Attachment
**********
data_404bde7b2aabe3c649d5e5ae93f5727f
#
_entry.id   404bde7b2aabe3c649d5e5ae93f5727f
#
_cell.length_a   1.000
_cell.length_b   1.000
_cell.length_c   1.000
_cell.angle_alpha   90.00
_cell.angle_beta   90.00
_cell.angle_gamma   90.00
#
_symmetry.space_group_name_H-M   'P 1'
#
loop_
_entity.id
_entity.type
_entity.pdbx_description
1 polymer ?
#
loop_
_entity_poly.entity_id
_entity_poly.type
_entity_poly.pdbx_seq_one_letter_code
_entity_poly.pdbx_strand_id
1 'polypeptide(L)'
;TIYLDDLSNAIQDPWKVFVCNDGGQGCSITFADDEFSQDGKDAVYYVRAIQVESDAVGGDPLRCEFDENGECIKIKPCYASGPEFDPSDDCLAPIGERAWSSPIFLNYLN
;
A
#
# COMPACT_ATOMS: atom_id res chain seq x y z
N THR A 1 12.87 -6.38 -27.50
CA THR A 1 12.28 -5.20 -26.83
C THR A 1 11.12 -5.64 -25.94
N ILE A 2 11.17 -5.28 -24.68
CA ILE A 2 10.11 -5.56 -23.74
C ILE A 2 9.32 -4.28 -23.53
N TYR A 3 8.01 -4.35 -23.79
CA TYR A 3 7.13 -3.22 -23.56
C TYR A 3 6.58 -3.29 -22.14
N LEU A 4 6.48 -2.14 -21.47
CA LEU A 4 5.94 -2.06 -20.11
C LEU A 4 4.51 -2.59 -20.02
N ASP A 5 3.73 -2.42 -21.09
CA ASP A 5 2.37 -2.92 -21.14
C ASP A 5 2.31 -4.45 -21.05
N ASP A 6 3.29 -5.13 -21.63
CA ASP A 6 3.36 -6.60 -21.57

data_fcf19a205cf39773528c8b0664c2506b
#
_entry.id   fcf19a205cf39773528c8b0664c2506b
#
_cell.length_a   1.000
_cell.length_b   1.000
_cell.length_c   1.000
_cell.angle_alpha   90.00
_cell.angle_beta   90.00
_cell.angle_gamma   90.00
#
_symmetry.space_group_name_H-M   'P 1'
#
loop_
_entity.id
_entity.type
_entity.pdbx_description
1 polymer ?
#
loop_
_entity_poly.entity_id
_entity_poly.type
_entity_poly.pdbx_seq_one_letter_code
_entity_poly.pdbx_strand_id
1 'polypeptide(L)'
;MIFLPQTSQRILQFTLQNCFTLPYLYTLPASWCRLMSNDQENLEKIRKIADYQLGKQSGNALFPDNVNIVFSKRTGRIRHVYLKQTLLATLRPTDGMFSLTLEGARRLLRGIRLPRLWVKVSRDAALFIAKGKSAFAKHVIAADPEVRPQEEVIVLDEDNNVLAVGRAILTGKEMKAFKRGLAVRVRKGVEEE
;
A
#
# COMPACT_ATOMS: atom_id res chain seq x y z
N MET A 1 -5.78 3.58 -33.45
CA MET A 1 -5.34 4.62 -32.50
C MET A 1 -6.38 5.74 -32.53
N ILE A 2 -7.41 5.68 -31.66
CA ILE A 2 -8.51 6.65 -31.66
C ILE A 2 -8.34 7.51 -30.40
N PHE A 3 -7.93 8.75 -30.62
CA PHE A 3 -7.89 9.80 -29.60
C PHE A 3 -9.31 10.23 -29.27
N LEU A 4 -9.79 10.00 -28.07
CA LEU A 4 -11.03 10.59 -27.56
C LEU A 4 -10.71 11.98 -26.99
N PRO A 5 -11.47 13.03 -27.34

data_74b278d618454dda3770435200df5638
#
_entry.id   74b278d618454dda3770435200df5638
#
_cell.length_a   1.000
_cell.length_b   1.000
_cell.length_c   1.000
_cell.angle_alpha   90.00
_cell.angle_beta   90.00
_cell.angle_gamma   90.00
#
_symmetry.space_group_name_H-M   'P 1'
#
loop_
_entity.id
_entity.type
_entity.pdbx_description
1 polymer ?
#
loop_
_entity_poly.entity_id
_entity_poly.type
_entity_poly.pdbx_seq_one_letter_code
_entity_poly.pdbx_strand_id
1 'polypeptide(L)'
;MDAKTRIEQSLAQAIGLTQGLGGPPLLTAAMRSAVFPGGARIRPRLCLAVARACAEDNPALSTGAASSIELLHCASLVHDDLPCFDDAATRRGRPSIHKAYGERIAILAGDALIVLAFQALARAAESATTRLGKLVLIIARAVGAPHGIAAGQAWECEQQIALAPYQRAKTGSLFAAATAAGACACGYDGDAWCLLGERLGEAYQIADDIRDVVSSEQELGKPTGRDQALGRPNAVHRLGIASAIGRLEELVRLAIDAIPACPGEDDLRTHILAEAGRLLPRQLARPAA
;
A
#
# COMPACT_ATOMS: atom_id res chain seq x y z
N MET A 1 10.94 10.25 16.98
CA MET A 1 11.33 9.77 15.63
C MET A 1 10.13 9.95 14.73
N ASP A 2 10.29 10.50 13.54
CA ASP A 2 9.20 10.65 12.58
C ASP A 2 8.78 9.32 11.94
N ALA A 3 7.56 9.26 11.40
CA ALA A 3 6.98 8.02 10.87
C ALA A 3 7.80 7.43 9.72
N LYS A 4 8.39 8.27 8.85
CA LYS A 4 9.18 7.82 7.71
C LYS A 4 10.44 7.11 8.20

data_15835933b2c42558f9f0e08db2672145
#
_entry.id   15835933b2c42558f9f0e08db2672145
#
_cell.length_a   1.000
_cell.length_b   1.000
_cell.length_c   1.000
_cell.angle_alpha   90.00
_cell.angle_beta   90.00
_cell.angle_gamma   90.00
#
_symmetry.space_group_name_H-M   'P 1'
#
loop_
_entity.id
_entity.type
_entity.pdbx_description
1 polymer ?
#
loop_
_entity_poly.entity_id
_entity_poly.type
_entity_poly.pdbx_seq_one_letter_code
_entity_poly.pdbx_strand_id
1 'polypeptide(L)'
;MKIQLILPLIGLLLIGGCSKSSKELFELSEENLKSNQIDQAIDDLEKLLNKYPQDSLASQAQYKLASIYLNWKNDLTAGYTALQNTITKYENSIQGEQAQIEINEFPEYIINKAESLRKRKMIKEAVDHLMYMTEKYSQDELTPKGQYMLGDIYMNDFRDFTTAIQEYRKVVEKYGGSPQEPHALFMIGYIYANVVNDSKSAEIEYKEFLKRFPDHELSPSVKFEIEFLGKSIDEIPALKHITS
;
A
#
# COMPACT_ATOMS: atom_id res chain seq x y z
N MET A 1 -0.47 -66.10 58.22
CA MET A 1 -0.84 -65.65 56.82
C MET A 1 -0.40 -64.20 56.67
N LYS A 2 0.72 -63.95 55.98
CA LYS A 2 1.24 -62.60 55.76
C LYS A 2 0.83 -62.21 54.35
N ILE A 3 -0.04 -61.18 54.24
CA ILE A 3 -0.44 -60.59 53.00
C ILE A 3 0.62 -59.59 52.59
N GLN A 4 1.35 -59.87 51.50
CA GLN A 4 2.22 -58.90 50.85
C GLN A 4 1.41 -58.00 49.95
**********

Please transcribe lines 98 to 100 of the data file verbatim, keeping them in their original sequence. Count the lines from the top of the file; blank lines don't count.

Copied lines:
_cell.angle_alpha   90.00
_cell.angle_beta   90.00
_cell.angle_gamma   90.00